Part of her agreed with him. The part that didn't pressed on, "But shariah law is elastic.  It changes. It evolved slowly, like Talmudic law." 

"Well, I'm not up for Talmudic law either. Same bullshit," he said.

"There's Sufism."

Chrif was too cynical for Sufism.  He called them snake charmers...

"Okay, there's progressive Islam," Khadra tried.

"Oh, please.There's no such thing as progressive Islam.  That is such a crock. What is that, some sheikhs who'll only flog you twenty lashes instead of eighty?"

Khadra sighed. She just wanted to make him admit that being Muslim wasn't such a straitjacket.It was the same argument she had with her mother.She didn't expect Chrif to be arguing for the same thing as her mother, that Islam was rigid and homogenous.  It's like, they both wanted Islam to be this monolith, only for her mother it was good,for him bad. She knew it wasn't that simple.

(pgs. 343,344)

I've heard people say in order to be Muslim you simply must submit to God, say the shahada and perform the five pillars of Islam. Some say only the shahada is required, but to be a good Muslim, you will do all the other stuff.  Still others say anyone who submits to God is muslim (small m...meaning one who submits to God).  No belief in Muhammad as prophet required.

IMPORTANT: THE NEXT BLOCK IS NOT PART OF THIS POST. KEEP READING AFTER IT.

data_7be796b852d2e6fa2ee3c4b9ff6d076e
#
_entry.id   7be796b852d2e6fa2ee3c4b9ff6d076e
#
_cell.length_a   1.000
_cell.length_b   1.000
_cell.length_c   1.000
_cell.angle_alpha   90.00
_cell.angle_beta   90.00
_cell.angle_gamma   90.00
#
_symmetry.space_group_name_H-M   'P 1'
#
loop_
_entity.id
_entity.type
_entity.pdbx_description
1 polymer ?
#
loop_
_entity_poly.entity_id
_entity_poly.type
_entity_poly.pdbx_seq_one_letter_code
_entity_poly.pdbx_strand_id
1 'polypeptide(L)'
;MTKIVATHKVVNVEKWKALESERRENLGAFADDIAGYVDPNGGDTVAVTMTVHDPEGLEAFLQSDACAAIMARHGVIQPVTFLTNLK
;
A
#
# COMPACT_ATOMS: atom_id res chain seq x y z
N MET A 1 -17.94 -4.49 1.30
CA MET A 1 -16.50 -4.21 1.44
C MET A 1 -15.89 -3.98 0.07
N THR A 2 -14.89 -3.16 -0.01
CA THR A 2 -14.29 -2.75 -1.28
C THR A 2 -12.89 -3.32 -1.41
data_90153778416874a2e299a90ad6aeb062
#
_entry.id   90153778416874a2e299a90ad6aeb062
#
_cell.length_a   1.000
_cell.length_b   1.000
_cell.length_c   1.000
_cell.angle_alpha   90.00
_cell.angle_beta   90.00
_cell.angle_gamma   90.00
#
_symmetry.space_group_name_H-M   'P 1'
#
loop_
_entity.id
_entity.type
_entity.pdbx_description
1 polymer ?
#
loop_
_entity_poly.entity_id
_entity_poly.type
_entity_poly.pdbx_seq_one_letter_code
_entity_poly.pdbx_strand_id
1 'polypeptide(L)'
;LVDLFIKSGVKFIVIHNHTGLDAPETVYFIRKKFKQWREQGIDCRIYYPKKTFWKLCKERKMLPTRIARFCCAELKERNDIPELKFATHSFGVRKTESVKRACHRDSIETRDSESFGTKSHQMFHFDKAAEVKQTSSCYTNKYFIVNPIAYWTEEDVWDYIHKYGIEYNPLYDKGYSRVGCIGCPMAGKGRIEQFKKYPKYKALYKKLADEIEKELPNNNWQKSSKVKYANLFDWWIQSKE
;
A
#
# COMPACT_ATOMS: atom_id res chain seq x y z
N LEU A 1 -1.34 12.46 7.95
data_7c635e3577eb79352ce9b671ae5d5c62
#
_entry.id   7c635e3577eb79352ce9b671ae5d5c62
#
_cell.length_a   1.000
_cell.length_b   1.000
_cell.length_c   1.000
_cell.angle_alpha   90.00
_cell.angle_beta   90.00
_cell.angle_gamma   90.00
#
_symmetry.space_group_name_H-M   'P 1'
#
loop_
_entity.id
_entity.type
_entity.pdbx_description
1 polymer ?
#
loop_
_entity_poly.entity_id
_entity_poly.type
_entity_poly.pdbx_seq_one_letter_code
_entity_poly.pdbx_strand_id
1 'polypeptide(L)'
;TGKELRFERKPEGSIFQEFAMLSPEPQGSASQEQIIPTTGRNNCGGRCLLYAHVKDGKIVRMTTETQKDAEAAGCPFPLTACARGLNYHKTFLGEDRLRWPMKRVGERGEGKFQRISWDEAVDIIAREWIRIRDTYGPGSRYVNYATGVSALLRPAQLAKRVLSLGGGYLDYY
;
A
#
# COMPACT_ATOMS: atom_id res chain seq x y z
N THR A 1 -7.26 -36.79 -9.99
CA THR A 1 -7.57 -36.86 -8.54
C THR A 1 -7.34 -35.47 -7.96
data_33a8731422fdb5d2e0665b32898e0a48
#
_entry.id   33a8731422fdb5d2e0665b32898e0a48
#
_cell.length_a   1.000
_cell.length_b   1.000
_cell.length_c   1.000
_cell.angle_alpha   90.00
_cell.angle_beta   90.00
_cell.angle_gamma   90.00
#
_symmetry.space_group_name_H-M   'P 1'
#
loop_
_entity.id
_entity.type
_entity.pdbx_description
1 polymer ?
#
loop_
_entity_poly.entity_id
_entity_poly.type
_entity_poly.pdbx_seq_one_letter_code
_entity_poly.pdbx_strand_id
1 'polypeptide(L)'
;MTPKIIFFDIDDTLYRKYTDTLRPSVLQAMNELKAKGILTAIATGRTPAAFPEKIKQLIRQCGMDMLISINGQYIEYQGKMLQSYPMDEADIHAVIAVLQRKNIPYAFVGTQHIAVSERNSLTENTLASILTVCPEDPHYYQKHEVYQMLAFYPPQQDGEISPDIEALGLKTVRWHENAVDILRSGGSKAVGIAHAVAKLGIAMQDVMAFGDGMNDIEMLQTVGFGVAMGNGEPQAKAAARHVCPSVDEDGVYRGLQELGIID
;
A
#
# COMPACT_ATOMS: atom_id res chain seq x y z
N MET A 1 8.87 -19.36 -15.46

Yet Chrif believes there's a whole lot more to Islam and one is wise to consider it all before leaping.  Do you agree?  I read a blog post recently of a young woman who was wishing she'd learned more about the religion before becoming a Muslim.  I got the impression she felt she could not get out or at the very least she could no longer ask questions about Islam like she could have prior to her conversion.   Why is that? Must one fully consider a religion and all possible questions before converting (to any religion...I don't mean only Islam) because there is no going back?

What makes one a believer?  Saying something? Praying something? Doing something?  All of the above?  What is special about belief if it really boils down to all these other things?



Lat said...

" I got the impression she felt she could not get out.."

That's not the case here but in Malaysia, yes.And there's some ongoing debate about these,with no solutions so far.

I would say religions as a whole have this effect.Like being known asMuslim,christian,Hindu is fine but if you want to be good or called good,then you have to take the necessary extra steps.Our society seems to believe in appearances to judge a person's religious character.But how much is considered good to be called good by God? I know a hadith.I've to look for it.